Prime News Ghana

'Tell me you love me now' by Ellen Mimi Owusu

By Ellen Mimi Owusu
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I don’t know about you, but anytime I attend a funeral, I am eager to get a copy of the brochure and in my free time, I read all the tributes written about the departed.

I do not know if it is my inquisitive nature, but I find these tributes very interesting to read.

The tributes are usually about the deceased’s talents, interests, accomplishments, and how amazing they were.

But I always ask myself this question, did the deceased even know they were loved and appreciated like that whilst alive?

This begs the question, why as a society we celebrate the dead, more than the living? When someone dies, we are prepared to spend so much money to give the person a befitting burial.

At the funeral service the deceased is celebrated, and heart-warming tributes are read out. There is nothing wrong with paying our last respect to our dearly departed.

However, I also believe it will even be better if the deceased had experienced this love from their spouse/partner, neighbours, friends, grandchildren, and children whilst they were alive.

We do not have to wait for a person to die before we tell the whole world how amazing they were? Or maybe as a society, we value the dead more than the living.

When I see people pouring their love for a dead friend or relative on social media, the first question that comes to mind is, when was the last time they spoke to the person or even checked upon them, or perhaps is out of guilt that they pour out so much love for the deceased because they did not do so whilst they were alive?

When someone is alive, we hardly look for them, but as soon as we hear the person’s demise, we see long thesis on social media eulogizing them and telling the whole world how amazing they were and how their departing has left a vacuum that cannot be filled.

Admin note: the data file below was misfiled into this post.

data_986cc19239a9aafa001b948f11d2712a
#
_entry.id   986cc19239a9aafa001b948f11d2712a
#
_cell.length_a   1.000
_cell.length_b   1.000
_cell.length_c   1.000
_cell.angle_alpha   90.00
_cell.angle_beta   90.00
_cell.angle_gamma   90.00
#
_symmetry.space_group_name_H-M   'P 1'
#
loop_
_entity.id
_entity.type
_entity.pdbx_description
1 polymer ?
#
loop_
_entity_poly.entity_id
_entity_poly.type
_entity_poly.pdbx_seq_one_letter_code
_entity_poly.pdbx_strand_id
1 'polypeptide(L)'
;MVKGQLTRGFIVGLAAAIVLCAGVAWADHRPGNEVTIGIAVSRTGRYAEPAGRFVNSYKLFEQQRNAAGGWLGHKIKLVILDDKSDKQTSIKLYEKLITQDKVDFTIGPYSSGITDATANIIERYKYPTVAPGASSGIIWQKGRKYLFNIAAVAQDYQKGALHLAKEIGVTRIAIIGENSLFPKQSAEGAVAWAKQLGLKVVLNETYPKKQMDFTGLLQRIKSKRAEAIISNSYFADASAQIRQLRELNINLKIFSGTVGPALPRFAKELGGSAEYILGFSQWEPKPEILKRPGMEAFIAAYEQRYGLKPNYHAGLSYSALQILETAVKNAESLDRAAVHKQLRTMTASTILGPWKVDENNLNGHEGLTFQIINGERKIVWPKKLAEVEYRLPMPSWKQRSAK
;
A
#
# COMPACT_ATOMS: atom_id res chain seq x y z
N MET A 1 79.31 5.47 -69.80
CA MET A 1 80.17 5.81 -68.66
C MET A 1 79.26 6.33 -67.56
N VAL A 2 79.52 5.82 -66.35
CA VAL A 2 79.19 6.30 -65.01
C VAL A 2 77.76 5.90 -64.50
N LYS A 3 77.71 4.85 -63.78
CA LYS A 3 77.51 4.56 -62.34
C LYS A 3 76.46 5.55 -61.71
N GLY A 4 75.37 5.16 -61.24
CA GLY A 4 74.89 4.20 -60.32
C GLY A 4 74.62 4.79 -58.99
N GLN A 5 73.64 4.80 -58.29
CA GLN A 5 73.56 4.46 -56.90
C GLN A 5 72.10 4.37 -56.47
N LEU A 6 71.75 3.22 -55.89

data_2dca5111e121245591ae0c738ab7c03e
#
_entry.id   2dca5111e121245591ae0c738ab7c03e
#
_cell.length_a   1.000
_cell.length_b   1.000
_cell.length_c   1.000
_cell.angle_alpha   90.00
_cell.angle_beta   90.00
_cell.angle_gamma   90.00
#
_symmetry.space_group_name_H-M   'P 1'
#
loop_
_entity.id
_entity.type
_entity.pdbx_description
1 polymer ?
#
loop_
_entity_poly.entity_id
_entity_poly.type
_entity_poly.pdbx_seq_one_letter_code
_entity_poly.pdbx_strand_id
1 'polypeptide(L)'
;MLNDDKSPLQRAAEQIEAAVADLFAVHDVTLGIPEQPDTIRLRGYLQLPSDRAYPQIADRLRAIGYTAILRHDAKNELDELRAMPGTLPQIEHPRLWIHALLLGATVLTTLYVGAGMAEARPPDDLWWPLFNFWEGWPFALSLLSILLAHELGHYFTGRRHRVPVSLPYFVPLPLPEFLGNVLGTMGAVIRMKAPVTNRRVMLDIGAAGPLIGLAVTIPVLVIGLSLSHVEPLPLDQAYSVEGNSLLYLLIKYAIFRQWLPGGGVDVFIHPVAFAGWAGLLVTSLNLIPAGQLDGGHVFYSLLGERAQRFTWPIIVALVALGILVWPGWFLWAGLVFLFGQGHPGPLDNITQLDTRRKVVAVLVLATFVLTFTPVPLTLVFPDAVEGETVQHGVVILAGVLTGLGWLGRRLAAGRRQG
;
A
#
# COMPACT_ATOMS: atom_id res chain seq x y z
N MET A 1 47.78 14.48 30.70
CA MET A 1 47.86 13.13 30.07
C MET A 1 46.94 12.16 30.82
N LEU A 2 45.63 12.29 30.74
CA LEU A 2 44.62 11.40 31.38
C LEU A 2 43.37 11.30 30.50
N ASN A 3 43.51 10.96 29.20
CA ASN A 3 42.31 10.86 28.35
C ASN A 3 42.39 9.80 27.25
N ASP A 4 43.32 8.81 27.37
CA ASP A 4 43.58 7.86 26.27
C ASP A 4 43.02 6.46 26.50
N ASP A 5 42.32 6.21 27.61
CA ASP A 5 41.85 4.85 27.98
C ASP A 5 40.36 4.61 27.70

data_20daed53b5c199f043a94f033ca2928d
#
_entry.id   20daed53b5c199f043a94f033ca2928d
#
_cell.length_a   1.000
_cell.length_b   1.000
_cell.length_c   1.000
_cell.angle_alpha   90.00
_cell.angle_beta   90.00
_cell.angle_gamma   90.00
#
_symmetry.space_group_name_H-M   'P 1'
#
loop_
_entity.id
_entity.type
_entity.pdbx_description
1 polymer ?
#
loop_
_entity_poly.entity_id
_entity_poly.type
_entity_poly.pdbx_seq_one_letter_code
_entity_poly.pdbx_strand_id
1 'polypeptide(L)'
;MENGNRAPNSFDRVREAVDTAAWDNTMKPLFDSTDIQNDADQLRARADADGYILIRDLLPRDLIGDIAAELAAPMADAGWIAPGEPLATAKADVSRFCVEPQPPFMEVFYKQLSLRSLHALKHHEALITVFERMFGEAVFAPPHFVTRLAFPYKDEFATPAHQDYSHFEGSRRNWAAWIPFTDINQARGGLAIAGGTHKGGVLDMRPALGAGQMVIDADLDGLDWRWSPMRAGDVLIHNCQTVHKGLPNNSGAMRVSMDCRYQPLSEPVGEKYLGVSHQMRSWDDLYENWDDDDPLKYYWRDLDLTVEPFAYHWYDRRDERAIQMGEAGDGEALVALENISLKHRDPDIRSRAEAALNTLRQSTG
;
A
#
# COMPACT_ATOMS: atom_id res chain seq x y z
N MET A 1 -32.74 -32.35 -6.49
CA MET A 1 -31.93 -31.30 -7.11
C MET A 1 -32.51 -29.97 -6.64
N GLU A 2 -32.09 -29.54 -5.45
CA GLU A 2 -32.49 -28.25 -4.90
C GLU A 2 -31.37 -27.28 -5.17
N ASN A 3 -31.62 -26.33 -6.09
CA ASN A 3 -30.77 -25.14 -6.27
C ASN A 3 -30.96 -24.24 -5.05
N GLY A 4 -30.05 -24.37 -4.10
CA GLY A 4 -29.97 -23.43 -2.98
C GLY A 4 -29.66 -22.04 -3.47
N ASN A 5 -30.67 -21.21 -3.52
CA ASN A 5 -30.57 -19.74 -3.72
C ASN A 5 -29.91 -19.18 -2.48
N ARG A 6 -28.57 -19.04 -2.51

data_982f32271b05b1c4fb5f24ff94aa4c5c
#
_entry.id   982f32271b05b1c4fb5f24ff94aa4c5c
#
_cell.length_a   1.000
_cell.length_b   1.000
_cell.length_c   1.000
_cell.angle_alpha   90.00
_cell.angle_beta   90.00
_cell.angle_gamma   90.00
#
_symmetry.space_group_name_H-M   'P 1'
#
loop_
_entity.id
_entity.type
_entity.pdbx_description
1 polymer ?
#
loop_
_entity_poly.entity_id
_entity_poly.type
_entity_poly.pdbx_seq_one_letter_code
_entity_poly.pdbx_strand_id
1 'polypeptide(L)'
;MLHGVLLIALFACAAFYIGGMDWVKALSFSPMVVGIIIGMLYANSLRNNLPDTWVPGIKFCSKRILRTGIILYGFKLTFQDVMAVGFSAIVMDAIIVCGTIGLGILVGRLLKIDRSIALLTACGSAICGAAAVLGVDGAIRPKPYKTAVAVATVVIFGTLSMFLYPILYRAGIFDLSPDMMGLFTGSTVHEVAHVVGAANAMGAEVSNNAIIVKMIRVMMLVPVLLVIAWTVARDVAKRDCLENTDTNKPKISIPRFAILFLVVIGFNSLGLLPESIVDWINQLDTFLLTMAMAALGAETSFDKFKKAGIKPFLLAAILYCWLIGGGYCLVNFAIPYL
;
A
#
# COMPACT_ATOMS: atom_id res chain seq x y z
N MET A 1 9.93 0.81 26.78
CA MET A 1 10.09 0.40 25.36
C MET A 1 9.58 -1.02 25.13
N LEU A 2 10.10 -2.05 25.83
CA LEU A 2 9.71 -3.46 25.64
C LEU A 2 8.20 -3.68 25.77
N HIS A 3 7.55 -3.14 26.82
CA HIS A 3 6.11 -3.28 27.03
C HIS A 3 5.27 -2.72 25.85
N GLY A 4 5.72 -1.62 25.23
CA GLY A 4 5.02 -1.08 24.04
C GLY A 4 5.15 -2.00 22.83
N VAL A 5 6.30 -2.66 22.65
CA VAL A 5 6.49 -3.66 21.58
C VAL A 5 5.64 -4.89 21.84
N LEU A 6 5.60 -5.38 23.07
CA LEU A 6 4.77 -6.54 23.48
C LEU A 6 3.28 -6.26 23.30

Why don’t we cultivate the habit of telling our family, friends, and colleagues how amazing they are whilst they are alive than waiting for them to die before we say something nice about them.

Little things like posting a nice message on social media on their birthday or special occasion are ways to start. If they are not on social media, you can do that privately.

Checking up on people occasionally is also a habit to cultivate. Presently there are so many ways to stay in touch with a person.

Do not just look at a person status or post on Instagram, Facebook, like their post, say something nice about the picture or their post. Your comment will definitely put a smile on their face.

The power of kind words cannot be overestimated. “Kind words are like honey sweet to the soul and healthy for the body” Proverbs 6:24.

Why don’t we all develop a habit of saying kind words or compliment our family and friends often? Compliments show appreciation which is a basic human need.

It makes us feel good, be it receiving or giving them. Scientists have found that being paid a compliment light up the same parts of your brain that get activated when you get paid a monetary award.

I know this is true because anytime my husband says something nice to me, my whole mood lit up. And I also see a change in his countenance when I pay him a compliment.

A week ago, my 10-year-old daughter and I were having cuddles together in my bed and she turned to me and said, “I love you mummy; you are the best mummy ever, you are my best friend, and I am glad you are my mummy” Those words melted my heart and it made me feel good as a mother.

My daughter often tells me she loves me and gives me compliments all the time, she writes little notes and puts them on my pillow, those words really touched my heart.
When she left my room, I kept playing what she said in my head. It got me thinking, how often do I compliment my husband, family, and friends.

I don’t think I do it often enough. That moment with my daughter was a teachable moment.

I think we should all cultivate the habit of complimenting our partners, children, family, and friends often.

Show them we care by words and deeds and not wait till they are dead before we express our affection towards them in public.

“...we must find ways to celebrate people's lives and contributions while they are still alive. We need far more celebrations of life . . . even before people know they are dying.” Tom Rath

Let us appreciate people while they are alive, let’s tell them we love them, appreciate them, and tell them the qualities they have that we admire about them.

I have decided anytime I speak to someone on the phone be it a relative or a friend I will tell them something I admire about them, I am going to make it a practice, so it becomes second nature to me.

Let us celebrate people when they are alive, whatever we do for them when they are dead is an absolute waste.